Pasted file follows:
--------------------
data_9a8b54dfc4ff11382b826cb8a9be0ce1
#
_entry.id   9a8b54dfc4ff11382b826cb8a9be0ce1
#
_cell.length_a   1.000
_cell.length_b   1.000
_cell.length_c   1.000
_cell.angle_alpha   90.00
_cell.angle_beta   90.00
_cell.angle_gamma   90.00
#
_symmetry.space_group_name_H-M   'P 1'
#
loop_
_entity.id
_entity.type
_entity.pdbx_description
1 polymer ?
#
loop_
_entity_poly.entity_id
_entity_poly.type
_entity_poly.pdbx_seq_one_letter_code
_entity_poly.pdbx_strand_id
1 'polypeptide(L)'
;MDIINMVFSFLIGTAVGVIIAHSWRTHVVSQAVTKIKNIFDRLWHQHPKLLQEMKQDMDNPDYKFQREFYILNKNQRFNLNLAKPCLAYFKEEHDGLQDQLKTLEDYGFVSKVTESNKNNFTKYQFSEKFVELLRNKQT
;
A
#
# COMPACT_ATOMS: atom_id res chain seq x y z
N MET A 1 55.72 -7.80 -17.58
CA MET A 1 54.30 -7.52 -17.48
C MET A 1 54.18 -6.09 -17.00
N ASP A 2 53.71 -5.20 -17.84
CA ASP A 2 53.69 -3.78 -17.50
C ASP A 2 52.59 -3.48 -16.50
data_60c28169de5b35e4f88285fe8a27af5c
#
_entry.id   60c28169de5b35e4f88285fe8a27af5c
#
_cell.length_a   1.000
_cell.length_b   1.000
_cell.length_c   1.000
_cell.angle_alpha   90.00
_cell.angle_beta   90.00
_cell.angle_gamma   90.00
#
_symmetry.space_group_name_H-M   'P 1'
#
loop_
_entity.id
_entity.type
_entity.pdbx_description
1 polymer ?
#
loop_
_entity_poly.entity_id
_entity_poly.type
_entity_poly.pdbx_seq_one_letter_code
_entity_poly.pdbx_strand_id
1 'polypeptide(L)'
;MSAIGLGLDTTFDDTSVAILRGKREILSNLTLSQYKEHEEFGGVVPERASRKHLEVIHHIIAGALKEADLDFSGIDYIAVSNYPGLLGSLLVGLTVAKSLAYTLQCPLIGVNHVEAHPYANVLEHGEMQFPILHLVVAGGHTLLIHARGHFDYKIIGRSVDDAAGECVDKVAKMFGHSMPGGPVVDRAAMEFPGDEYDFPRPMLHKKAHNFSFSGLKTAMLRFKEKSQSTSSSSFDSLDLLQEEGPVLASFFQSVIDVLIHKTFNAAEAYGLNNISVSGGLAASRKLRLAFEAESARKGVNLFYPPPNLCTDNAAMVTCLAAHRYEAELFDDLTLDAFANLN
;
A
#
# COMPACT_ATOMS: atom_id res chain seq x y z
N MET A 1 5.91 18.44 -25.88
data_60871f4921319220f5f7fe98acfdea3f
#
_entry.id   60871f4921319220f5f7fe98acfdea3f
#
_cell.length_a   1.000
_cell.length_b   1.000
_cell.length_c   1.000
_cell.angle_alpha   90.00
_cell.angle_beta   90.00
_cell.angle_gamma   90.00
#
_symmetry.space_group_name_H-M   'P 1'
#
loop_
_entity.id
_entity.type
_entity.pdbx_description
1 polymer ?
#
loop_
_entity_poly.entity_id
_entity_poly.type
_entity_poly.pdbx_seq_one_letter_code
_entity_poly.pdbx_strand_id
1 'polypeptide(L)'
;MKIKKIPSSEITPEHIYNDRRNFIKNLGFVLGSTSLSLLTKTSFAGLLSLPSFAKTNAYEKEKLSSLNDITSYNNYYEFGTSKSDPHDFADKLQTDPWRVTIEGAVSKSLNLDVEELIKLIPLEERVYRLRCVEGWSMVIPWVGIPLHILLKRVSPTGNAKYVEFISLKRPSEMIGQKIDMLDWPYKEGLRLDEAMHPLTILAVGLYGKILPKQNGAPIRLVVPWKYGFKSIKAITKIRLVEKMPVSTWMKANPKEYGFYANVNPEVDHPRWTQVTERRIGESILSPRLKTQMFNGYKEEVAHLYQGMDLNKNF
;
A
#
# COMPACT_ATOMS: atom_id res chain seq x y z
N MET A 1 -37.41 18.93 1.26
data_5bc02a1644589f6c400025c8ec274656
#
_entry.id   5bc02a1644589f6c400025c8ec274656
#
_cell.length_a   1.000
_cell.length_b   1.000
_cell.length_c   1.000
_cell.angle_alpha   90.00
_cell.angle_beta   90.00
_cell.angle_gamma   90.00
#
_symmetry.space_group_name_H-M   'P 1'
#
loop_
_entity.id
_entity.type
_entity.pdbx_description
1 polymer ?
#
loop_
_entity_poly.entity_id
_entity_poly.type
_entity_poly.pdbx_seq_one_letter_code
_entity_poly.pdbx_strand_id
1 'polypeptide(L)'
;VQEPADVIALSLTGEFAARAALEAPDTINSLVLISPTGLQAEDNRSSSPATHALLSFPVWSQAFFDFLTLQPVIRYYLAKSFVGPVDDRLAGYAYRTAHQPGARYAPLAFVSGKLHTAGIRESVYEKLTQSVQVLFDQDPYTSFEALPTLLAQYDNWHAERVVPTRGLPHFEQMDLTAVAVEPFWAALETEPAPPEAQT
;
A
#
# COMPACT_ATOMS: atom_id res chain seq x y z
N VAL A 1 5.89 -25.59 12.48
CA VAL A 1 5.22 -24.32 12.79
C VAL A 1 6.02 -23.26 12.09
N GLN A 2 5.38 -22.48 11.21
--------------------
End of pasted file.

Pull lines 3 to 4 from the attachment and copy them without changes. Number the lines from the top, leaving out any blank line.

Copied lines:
_entry.id   9a8b54dfc4ff11382b826cb8a9be0ce1
#